Pete headed into the Highlands for an explore of the Cairngorm’s finest to see what effect total system weight has on battery range.
With the assistance of H+I Adventures’ head guide, Mr Chris Gibbs and their trusty Yeti 160e T1 ebikes (review to come), Pete headed into the mountains proper to see how total system weight affects how far you can go on an ebike.
Photos by Pete Scullion.
The concept behind this ride was pretty simple. Take two people who are very much not alike in build, give them the same bikes, give them the same route and see who’s got the most battery left at the end of the day.
I’ll start by saying this was not a controlled experiment and isn’t the be all end all of range experiments for ebike batteries. The idea was to go and try to rinse the tank to see just how much total system weight affects range.
With that in mind, you have Chris ‘The Bear’ Gibbs. You don’t get a nickname like that by being troubled by stiff breezes. Chris guides H+I’s Coast to Coast pretty much weekly in British Summer Time, and has acquired a considerable diesel engine as a result. Think locomotive diesel to my 1.3 TDI.
It’s no exaggeration to say that Chris is the same weight as myself plus a 48.5lb (22kg) ebike. I am 9 stone (58kg), so 12.5 stone total with the Yeti ebike. Chris tips the scales 12.5 stone (80kg), so pushes the overall weight just over 15 stone 10 (100kg) with the ebike. Both of us have hefty bags too, Chris with his guiding pack and me with my full camera setup.
So… The ride. We’d start at the Hayfields car park in Glenmore, summit Ben Macdui then make our way back to Glenmore via an… interesting route that might not actually work unless you get the magical mixture of ebike power and ground that has been dry for some time. I’d suspect this would be what some people call ‘Type 2 fun’ otherwise. Namely, not fun in the slightest for anyone who actually enjoys the riding of bicycles.
Without actually discussing it prior, we both decided that the Shimano EP8’s Trail mode was the best option for anything vaguely technical thanks to getting the full power of the motor with a slightly less over enthusiastic delivery that Boost offers.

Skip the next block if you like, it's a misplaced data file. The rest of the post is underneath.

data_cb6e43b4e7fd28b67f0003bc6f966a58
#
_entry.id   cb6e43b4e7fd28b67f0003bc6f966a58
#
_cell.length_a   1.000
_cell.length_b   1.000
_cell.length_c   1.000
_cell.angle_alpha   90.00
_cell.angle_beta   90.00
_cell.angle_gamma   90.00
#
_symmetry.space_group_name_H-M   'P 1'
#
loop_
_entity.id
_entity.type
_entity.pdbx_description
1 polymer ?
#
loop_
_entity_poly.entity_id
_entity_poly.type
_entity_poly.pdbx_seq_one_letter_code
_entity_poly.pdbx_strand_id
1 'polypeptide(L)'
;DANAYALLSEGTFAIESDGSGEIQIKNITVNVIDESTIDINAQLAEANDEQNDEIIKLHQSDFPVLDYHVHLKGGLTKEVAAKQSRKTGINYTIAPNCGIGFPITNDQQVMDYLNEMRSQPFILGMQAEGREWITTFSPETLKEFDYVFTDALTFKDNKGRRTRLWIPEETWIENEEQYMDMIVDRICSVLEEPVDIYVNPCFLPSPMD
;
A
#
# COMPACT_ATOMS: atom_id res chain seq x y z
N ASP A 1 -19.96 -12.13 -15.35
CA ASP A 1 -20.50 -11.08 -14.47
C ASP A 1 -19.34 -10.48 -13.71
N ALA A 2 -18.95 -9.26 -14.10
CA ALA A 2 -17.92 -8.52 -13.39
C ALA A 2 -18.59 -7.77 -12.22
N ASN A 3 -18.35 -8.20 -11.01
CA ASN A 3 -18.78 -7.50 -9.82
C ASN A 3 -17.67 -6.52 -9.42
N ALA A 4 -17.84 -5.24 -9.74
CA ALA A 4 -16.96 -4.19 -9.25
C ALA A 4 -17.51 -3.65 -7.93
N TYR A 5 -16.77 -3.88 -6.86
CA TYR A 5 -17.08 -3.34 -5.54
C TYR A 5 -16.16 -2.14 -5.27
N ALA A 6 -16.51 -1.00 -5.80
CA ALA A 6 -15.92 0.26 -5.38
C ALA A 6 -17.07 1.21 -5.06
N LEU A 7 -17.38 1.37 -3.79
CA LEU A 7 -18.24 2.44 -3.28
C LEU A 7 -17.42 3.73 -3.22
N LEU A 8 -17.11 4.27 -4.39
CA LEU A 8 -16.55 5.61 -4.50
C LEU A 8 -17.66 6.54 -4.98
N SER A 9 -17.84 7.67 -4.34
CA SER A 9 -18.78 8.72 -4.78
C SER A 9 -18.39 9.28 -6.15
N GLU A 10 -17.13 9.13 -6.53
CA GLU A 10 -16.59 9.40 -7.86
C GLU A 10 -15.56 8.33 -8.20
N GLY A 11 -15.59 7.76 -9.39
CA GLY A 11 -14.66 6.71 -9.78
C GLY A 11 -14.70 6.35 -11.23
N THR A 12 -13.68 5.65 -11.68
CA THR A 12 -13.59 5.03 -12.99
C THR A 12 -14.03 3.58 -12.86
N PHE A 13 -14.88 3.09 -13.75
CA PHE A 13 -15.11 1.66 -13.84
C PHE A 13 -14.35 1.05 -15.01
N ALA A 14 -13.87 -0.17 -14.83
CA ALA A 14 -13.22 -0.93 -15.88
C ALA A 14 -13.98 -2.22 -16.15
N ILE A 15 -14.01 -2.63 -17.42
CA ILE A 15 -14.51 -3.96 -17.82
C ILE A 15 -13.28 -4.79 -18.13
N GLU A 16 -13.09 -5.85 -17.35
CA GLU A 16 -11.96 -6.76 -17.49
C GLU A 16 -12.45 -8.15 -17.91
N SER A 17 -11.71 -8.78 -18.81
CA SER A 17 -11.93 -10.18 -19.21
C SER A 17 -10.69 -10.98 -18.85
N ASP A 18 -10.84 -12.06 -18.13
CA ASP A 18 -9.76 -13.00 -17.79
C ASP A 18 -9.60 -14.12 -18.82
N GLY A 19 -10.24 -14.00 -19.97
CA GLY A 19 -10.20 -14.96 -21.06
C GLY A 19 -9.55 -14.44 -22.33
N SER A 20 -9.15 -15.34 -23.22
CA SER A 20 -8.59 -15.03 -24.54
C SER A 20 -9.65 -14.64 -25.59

Chris was down one bar of battery some 3.7 miles in. Doesn’t sound like much, but that opening stint saw us climb 1400ft from our start elevation of 1000. Plenty of power moves to keep the bike moving over the rocks that litter the hill.
It wouldn’t be another two miles and an extra 1300ft of climbing before I’d drop my first blip of battery atop the Cairngorm plateau proper, mountains now stretching out in all directions as far as the eye could see.
It wouldn’t be long before that where Chris would see his second bar of battery go some 6.3 miles into the day with an extra 150ft elevation on the clock, to just before we made the punchy climb to the summit of the UK’s second highest peak.
Believe it or not, we’d enjoy a considerable quantity of descent from this point, from the sublime to the ridiculous, both good and bad. The sun was very much starting to make itself felt and we were both glad of the generous helping of sun cream we’d set out with.
It wouldn’t be until the 13 mile mark before either of us would lose another bar, and not unsurprisingly, it wasn’t me this time. With 3500ft of up and 2250ft descent at that point, it wasn’t a ride for the faint-hearted either. Down three with my fourth bar holding on strong.
So I thought, anyway. An extra mile and 100ft of climbing later, and I’d have lost my second bar. The last big climb of the day remained and then we’d be on the home stretch. As the final kick approached, there was no chance I was leaving the mode selector alone, and I opted to use Boost to get me over the crest of the last climb. I didn’t fancy pushing a 22kg bike at this stage in the proceedings. The clock had just run past 4.30pm and we’d been out since 9.30am.
Total ride distance was a smidge over 21 miles, with 4000ft of up and down. The bikes hadn’t skipped a beat al… Oh, yeah, my mech almost ripped itself off at the furthest point out after taking a ding from a rock somewhere higher on the mountain. Chris showed his skills and had it swapped out in minutes. No bother.
It seems pretty obvious that increased weight, some 25% higher, will lead to a drastic reduction in range on comparable ebikes. Chris had lost two bars almost at the same distance I had lost my first. From thereon in, there was a sizeable descent and you’d likely need Alpine-sized climbs or a much earlier start than we had available to really test the true range of these batteries. Or you could just jam it in Boost the whole way and see what happens. That doesn’t seem like the best option to me.
There’s certainly plenty of ways you could eek out more from the battery too. We stuck with the stock modes and made no use of the E-Tube app that allows you to customise the outputs of the modes. Also, it seems very apparent that to get the best from the EP8 motor, cadence is everything. Churning hard gears tends to give you very little back by way of assistance, what effect that has on range, I’m not entirely sure.
Keep your eyes peeled for a full review of the Yeti 160e T1 on our Bike Reviews page real soon.
Check out what adventures H+I can take you on over on their website here.
You can read Pete’s review of the Shimano EP8 motor from the official launch here.